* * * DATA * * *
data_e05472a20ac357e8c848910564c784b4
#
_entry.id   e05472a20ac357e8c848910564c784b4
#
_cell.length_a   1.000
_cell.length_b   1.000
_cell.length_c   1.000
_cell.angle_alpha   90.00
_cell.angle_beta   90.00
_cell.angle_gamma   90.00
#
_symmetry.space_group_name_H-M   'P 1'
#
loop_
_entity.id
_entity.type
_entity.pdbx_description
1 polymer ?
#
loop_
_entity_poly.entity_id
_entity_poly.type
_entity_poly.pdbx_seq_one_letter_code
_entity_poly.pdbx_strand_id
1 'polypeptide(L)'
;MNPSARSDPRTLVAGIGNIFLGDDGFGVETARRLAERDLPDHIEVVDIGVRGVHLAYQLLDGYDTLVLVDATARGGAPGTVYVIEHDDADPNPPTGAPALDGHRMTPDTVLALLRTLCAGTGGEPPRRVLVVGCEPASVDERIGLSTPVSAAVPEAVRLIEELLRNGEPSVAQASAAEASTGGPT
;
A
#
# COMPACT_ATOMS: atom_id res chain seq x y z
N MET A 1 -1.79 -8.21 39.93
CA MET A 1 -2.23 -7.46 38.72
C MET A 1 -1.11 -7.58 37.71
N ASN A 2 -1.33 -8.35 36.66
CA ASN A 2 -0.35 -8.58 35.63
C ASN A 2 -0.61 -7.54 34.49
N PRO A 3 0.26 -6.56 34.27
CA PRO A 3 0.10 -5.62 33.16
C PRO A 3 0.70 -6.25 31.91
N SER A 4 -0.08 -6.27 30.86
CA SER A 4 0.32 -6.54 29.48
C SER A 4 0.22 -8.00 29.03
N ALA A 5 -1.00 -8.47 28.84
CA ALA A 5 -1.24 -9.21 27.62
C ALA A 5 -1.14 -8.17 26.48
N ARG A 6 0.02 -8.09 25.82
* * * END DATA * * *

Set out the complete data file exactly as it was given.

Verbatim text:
data_e05472a20ac357e8c848910564c784b4
#
_entry.id   e05472a20ac357e8c848910564c784b4
#
_cell.length_a   1.000
_cell.length_b   1.000
_cell.length_c   1.000
_cell.angle_alpha   90.00
_cell.angle_beta   90.00
_cell.angle_gamma   90.00
#
_symmetry.space_group_name_H-M   'P 1'
#
loop_
_entity.id
_entity.type
_entity.pdbx_description
1 polymer ?
#
loop_
_entity_poly.entity_id
_entity_poly.type
_entity_poly.pdbx_seq_one_letter_code
_entity_poly.pdbx_strand_id
1 'polypeptide(L)'
;MNPSARSDPRTLVAGIGNIFLGDDGFGVETARRLAERDLPDHIEVVDIGVRGVHLAYQLLDGYDTLVLVDATARGGAPGTVYVIEHDDADPNPPTGAPALDGHRMTPDTVLALLRTLCAGTGGEPPRRVLVVGCEPASVDERIGLSTPVSAAVPEAVRLIEELLRNGEPSVAQASAAEASTGGPT
;
A
#
# COMPACT_ATOMS: atom_id res chain seq x y z
N MET A 1 -1.79 -8.21 39.93
CA MET A 1 -2.23 -7.46 38.72
C MET A 1 -1.11 -7.58 37.71
N ASN A 2 -1.33 -8.35 36.66
CA ASN A 2 -0.35 -8.58 35.63
C ASN A 2 -0.61 -7.54 34.49
N PRO A 3 0.26 -6.56 34.27
CA PRO A 3 0.10 -5.62 33.16
C PRO A 3 0.70 -6.25 31.91
N SER A 4 -0.08 -6.27 30.86
CA SER A 4 0.32 -6.54 29.48
C SER A 4 0.22 -8.00 29.03
N ALA A 5 -1.00 -8.47 28.84
CA ALA A 5 -1.24 -9.21 27.62
C ALA A 5 -1.14 -8.17 26.48
N ARG A 6 0.02 -8.09 25.82